Amalgamated Dynamics (Gillis' company) handled the creature effects for the 2011 Thing "prequel," having damn near all their work replaced with CGI. Gillis channeled his anger and frustration and made Harbinger Down (funded by Kickstarter) in response, to give the fans what they deserve. Harbinger's heart is clearly in the right place, but frankly, that's really about it.

Have I mentioned The Thing enough? 

16. FROM THE DARK (2014) - First Time Viewing
Sarah and Mark embark on a holiday in the Irish countryside. Of course, there's car trouble (because why wouldn't there be) and the couple find a rural home, hoping help will be within. However, unbeknownst to them, it's not help they'll find, rather a recently released creature. 

Sometimes simplicity is all you need. From The Dark is a very simple film which minimal dialogue, and you know what, it works. Not excessively, the film has it's far share of issues, but it's a good effort with a successful output. We know as much as Sarah and Mark about the creature, and all they know is that it doesn't like light. Lamps, cell phones, TVs, and fire are all used as defensive mechanisms, and our villain is not a fan of any of it. It bites, scratches, claws, and attacks its prey anyway it can. This makes it feel like a vampire, and also a gargoyle, but we never know exactly what it is. Because we, the audience, only know as much as our characters, discovering things as we go, things got a little hairy. The rules of this creature are unknown, so there wasn't a sense of comfort (as in knowing how they'll get out of the situation), which actually made me frightened at times. At this point in the month, I can say From The Dark is the only film to genuinely creep me out so far. There were a few moments I was legitimately scared, and that doesn't happen all too often. Good job!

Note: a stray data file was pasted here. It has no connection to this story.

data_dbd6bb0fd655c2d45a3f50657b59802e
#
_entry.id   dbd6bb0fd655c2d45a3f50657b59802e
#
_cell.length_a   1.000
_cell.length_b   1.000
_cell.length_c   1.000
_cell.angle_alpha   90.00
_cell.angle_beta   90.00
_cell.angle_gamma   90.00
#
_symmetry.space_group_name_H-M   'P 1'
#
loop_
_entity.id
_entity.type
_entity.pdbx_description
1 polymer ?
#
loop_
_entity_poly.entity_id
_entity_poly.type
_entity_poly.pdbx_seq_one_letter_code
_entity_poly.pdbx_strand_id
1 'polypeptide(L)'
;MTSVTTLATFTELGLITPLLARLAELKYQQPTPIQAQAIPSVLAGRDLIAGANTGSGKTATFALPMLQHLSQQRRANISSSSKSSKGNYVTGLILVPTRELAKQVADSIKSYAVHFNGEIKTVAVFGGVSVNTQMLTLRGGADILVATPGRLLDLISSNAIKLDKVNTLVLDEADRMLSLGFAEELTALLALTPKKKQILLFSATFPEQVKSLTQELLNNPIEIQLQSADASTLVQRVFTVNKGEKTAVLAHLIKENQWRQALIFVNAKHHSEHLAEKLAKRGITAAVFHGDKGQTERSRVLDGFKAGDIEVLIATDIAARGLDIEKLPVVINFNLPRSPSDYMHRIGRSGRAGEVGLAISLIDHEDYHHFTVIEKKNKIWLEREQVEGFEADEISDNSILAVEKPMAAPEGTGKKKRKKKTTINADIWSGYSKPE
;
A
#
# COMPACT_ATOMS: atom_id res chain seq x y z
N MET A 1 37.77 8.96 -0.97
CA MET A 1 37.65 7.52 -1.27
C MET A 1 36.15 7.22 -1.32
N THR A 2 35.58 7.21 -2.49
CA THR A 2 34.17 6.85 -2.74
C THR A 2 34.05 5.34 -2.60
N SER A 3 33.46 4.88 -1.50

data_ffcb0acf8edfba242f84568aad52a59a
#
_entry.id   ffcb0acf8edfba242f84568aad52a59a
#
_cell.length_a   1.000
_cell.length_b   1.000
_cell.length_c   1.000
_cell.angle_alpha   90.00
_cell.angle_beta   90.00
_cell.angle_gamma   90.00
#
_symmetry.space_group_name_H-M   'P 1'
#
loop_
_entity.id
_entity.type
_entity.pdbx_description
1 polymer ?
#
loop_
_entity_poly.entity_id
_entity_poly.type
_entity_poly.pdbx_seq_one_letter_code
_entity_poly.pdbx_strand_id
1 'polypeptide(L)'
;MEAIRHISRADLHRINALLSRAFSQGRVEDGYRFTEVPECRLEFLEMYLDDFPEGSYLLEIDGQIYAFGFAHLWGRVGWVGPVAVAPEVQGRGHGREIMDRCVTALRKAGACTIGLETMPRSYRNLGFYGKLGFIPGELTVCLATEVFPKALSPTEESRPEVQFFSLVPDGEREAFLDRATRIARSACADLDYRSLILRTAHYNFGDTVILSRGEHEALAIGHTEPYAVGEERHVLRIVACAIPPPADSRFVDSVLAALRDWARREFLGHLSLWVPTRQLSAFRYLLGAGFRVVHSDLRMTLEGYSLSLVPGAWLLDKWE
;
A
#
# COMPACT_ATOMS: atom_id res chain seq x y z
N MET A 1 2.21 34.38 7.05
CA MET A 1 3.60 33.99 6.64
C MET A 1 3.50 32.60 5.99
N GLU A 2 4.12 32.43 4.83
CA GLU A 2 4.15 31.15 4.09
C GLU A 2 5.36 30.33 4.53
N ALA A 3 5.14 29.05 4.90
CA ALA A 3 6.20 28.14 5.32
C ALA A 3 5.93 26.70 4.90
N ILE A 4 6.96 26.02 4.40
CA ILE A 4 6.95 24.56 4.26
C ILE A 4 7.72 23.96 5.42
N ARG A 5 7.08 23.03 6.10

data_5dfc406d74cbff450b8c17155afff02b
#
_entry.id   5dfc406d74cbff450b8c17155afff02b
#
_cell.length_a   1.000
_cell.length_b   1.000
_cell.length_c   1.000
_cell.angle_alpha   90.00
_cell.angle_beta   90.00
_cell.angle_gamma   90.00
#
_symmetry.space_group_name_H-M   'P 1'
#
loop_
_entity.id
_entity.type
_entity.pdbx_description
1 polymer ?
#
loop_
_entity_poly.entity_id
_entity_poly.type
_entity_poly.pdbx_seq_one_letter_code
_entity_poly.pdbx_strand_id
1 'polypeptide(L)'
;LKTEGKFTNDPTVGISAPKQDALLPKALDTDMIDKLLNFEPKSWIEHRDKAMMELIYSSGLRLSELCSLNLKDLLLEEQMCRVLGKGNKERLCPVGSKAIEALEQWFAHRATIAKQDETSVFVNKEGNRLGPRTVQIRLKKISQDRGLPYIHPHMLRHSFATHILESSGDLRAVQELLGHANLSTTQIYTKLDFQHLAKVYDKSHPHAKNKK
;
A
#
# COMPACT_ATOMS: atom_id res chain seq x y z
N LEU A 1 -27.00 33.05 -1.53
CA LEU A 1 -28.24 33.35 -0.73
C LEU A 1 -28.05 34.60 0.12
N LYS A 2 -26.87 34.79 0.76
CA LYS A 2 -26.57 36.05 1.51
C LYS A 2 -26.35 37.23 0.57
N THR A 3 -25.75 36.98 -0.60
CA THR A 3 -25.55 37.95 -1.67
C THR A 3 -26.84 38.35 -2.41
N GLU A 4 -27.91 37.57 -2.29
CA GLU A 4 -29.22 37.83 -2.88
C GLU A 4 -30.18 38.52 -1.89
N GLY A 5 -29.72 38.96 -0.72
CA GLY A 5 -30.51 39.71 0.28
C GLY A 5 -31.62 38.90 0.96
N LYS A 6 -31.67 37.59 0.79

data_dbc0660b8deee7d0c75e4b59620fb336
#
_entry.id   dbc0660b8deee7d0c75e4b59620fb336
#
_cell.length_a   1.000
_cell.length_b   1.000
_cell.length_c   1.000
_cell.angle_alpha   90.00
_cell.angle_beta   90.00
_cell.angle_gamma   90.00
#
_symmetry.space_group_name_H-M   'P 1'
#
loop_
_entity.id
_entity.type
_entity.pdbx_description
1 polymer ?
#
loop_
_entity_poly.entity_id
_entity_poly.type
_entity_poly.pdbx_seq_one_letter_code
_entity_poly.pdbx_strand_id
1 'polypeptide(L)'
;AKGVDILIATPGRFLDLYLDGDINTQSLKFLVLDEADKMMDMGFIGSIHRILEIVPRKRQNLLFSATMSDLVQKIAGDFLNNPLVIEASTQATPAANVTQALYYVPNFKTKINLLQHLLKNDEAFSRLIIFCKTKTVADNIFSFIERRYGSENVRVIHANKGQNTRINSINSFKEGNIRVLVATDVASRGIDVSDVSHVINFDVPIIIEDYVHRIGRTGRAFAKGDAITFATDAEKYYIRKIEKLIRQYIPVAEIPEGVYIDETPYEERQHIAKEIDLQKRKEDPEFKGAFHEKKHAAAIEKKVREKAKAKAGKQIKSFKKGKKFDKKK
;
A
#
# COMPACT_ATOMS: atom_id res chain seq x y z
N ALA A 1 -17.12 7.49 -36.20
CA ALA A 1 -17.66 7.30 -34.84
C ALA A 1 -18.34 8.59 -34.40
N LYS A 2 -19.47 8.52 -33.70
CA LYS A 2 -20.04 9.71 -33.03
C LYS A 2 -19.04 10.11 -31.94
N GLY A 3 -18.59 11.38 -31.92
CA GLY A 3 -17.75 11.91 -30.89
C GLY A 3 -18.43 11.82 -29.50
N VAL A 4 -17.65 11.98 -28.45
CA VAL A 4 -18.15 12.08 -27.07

Now, Dark isn't flawless. Considering there's not a lot of dialogue, the pacing gets rough. Things get slow and stale in spots and we have the obligatory dumb character decisions that made me want to face palm myself. When all is said and done, though, I was frightened, caught off guard, and enjoyed the ride. Chances are, From The Dark won't blow your mind or be a new favorite. It's stripped down and basic, but effective. You could do a lot worse.

I can't help but roll my eyes every now and then when people say, "They just don't make 'em like they used to." I feel like that's something anyone and everyone could say to damn near everything, and it can be such an empty saying. However, I'm sorry, I have to do it - they just don't make horror like this anymore. There, I said it! 

A priest in Dunwich hangs himself in the church cemetery, opening the seven gates of hell - because, sure, why not? Once All Saint's Day rolls around (which is only a few days away), the dead will take over unless the crack team of a NYC reporter, a young psychic, a psychiatrist and a patient can close them. There's plenty one could pick apart, but that's not why you watch something like City of the Living Dead. It's atmospheric, gritty, and raw, something I genuinely miss about horror. It's something I don't actively think about until I watch something like City, and then I just fall in love all over again with its unrefined qualities. I'm sure part of it is nostalgic, as I grew up on movies like this. 

Oddly enough, I don't watch Fulci films as much as I used to (to be fair, I try not to rewatch stuff as much if I can help it) but I feel like I enjoy them more now than before. Not saying I didn't like them previously, there's just something more I appreciate in my older years. Holy shit, though, are they enjoyable! It's all over the place, there's really no sense of balance anywhere, but between the gore, the atmosphere/tone, quirky characters and dialogue (the cemetery staff come to mind), and the sense that you can't stop the end of times, just prolong it, there's plenty to be entertained with. You know, if you're into those things...

18. THE SADIST (1963) - First Time Viewing
Three teachers en route to a baseball game experience car trouble in rural California. They're able to pull into an junkyard, but they don't find help. Instead, they encounter killers on the run, Charles and Judy.